Quality of supervision was also reflected by supervisors who were learner-centred, and who used precise structure and advice to promote optimal learning relative to an emerging set of competencies. This also included helping registrars to become highly functional and conscious of safe, but autonomous decision-making to equip them for their future as an independent GP. This aligns with research suggesting quality in vocational learning encourages learners to take responsibility and feel empowered . Professional identity was also developed by linking learning to models of comprehensive GP work, which supervisors recognised may be new concepts given many registrars enter general practice from a hospital environment that is very different to primary care. Quality supervision meant that skill levels were not assumed but actively screened upon entry to the practice, and regularly monitored, allowing for both remediation and extension in real-time. Supervisors also adjusted their coaching around the registrar’s needs and their capacity for self-regulated learning building on the findings other research . Critically, this suggests that quality supervision is highly dynamic, and the broad requirements of supervisors in Australia (Table 1) may need to better reflect the constant intersecting cycle of activities involved in quality supervision, rather than narrow, or siloed tasks. Further, this research suggests that learning to be a quality supervisor could be challenging as GP supervisors often work in discrete practice settings, and building quality supervision skills may require regular real-life practice with mentorship from experienced GP supervisors.
Within the private business model of general practices, quality in supervision also entailed selecting registrar’s with an attitude, needs/interests which best fit with the practice’s resources. Selection of registrars has not previously been described as a quality issue for supervision but if a registrar is poorly suited to a practice, and there are limited supervisors in the practice, it may be extremely challenging to provide supervision at a level and range that will meet their needs. Another issue for quality within supervising in a private business model was being able to draw other team members into the supervision model to enable supervisors to progress their own clinical caseload. A key implication is that small practices may need to get more capable registrars who are self-directed as the supervisors may otherwise find supervising unsustainable.
Although this study was small and exploratory, it provides the first holistic description about quality within supervision of GP registrars and therefore informs ongoing work to develop optimal general practice training. It may have specific application to quality supervision standards, curriculum, and resources development.
The study also had several limitations. It was based in Australia, and the study should be validated with respect to the context of GP training in other countries. Whilst including GP supervisors who were peer recognised, this is still a subjective measure of their standard of supervision. Interviewing under-performing supervisors may have enhanced the potential for this study to reflect on the quality of supervision practice. It is possible that the interruption of this research by the COVID-19 pandemic affected the saturation of the findings, although there were signs that there was minimal new material arising from the last few interviews. Interpretive validity and trustworthiness was strengthened by verbatim quotation, independent and double-coding, and taking 9 months to explore the themes in depth. All efforts were made to collect the participants’ views in this study, although it is possible that self-disclosure was limited by apprehension of the interviewing researcher’s relationship as an employee of GPSA, or that the participants ideas and expectations of the research impeded discussion.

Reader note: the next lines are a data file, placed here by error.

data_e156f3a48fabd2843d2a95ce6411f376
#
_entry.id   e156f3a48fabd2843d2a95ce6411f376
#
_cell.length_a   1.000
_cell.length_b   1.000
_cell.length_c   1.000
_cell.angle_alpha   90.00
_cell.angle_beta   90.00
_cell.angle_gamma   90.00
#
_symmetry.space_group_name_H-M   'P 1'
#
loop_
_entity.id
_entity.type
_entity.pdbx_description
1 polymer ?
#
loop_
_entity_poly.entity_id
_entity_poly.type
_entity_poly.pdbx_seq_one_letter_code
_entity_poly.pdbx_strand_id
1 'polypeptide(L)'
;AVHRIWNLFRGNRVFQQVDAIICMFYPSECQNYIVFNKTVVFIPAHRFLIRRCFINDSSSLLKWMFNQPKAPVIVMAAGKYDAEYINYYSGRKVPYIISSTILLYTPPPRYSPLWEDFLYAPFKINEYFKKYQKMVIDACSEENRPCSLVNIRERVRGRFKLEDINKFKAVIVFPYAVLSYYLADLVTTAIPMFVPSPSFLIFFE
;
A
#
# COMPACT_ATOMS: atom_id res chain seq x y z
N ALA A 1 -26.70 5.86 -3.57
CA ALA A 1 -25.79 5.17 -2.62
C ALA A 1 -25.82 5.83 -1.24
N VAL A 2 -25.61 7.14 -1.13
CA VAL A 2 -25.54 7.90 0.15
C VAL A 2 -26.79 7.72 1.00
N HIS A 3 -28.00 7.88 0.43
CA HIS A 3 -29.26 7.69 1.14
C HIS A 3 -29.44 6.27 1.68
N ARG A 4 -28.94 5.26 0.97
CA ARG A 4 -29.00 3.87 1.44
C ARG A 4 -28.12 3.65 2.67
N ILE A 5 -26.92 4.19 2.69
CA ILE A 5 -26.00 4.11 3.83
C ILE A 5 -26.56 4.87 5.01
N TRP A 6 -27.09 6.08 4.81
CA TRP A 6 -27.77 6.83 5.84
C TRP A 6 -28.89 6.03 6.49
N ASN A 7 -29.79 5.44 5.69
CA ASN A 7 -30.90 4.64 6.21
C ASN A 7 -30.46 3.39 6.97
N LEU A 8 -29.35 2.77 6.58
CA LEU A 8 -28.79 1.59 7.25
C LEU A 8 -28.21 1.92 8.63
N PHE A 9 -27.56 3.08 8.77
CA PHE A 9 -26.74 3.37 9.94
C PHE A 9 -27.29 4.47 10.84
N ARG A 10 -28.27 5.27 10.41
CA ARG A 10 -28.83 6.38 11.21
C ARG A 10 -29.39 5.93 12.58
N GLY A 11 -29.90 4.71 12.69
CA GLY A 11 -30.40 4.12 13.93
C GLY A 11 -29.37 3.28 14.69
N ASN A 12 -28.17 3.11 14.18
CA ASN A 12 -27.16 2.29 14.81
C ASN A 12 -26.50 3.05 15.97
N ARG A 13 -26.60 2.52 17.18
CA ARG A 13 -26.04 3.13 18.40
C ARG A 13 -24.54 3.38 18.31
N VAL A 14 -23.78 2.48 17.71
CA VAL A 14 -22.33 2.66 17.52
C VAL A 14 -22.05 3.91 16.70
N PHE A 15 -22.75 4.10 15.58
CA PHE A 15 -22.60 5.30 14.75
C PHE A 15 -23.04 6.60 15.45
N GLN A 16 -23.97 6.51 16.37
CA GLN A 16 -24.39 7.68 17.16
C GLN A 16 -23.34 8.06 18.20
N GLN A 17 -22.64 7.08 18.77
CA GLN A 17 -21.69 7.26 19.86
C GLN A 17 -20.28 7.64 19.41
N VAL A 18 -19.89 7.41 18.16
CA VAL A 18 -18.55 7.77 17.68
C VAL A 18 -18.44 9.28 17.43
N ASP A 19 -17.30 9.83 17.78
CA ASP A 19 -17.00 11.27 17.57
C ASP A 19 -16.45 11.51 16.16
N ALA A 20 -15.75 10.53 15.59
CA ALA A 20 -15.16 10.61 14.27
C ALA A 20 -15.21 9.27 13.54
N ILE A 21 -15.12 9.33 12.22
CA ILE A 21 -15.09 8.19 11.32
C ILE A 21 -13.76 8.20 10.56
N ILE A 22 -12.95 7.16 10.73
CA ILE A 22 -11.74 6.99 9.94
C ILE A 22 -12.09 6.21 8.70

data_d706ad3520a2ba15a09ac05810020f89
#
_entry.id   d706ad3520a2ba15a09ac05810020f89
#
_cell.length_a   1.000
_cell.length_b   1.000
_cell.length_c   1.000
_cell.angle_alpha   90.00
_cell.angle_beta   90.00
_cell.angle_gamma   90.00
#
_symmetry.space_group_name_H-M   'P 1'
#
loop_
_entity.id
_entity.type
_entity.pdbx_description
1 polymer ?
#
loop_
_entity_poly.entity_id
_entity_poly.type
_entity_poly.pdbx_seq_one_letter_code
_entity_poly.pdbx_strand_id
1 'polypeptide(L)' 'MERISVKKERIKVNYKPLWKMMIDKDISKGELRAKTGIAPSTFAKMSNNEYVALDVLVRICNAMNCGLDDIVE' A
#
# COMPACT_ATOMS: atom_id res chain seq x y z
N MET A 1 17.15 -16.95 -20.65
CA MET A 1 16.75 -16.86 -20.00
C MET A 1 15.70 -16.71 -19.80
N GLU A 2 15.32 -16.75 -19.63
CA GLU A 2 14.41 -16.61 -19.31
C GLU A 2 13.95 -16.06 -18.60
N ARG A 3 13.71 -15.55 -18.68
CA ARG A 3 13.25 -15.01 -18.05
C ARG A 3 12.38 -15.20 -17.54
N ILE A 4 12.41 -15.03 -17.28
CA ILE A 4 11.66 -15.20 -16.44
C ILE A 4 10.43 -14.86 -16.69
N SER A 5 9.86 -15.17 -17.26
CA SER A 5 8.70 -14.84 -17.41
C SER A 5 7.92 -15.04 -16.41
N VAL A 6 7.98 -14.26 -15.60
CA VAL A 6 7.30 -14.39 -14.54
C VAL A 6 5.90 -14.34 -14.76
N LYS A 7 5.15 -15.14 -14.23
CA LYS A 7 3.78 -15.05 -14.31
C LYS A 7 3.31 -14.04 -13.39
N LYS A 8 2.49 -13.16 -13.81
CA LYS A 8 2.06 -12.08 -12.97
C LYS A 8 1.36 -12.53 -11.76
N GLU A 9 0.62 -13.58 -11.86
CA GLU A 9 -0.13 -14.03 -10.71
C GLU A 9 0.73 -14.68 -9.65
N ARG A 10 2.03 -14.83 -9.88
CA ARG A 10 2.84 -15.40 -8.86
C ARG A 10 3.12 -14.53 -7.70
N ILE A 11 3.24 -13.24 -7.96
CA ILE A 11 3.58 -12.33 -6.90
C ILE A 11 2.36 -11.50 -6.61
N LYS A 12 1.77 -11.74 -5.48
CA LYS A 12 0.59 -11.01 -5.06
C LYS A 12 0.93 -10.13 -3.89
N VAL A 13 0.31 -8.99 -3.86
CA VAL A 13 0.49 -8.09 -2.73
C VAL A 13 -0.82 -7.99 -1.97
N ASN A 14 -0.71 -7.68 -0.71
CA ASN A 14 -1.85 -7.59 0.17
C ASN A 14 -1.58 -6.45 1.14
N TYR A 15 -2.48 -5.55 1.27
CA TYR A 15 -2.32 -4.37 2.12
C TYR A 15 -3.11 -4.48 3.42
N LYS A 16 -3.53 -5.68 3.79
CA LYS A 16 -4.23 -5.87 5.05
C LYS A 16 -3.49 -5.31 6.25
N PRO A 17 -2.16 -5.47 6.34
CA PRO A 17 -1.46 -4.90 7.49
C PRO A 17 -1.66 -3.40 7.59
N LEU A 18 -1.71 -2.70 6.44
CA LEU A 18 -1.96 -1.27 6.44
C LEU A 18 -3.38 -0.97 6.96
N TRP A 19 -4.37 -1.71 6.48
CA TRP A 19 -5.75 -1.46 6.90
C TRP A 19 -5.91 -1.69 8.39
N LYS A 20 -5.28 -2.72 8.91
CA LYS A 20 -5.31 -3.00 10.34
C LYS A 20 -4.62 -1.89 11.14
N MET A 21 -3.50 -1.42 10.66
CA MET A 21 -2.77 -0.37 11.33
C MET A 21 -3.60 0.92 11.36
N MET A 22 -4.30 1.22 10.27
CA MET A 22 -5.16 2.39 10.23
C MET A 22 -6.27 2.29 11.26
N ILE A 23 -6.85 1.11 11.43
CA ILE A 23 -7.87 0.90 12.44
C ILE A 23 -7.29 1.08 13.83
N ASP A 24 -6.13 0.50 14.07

This study, although exploratory, provides a starting point for understanding the quality of supervision in general practice from the perspective of GP supervisors who are peer recognised for their supervision work. Quality supervision was understood through lived experience and personal reflection. It encompassed building a caring and trusted relationship with the registrar, drawing on input of the whole practice team, using a learner-centred models and adjusting input in real-time as registrar competency emerged. Quality was also depicted by building registrar professional identity and capabilities for safe and independent decision making whilst promoting regular reflection and feedback processes, even when issues were challenging. The findings may be applied to inform quality supervision standards and resources. Professional networks that link GP supervisor for sharing practical exemplars and resources may improve the capacity to conceptualise and embed quality supervision in general practice.
Availability of data and materials
The data supporting the conclusions of this article are available to researchers upon request, subject to ethical approval.
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We acknowledge the participation of the 22 GPs who were interviewed for this study and the referral work that the Regional Training Organizations and GP Colleges did. We acknowledge the support of the GPSA board in commenting on the results and their potential implications.
The authors were employed by GP Supervisors Australia which is funded by the Australian Government’s General Practice Training Program to develop research of importance to supporting high quality general practice training.
Ethics approval and consent to participate
This study had ethical approval from the Monash University Human Research Ethics Committee (# 21655] and the University of Queensland Human Research Ethics Committee (#2012001171). All methods were carried out in accordance with relevant guidelines and regulations. Written informed consent was obtained from all participants.
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The authors were employed and paid by GPSA. The authors had full autonomy over the data collected and its interpretation.
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O’Sullivan, B., Hickson, H., Kippen, R. et al. Exploring attributes of high-quality clinical supervision in general practice through interviews with peer-recognised GP supervisors. BMC Med Educ 21, 441 (2021). https://doi.org/10.1186/s12909-021-02882-7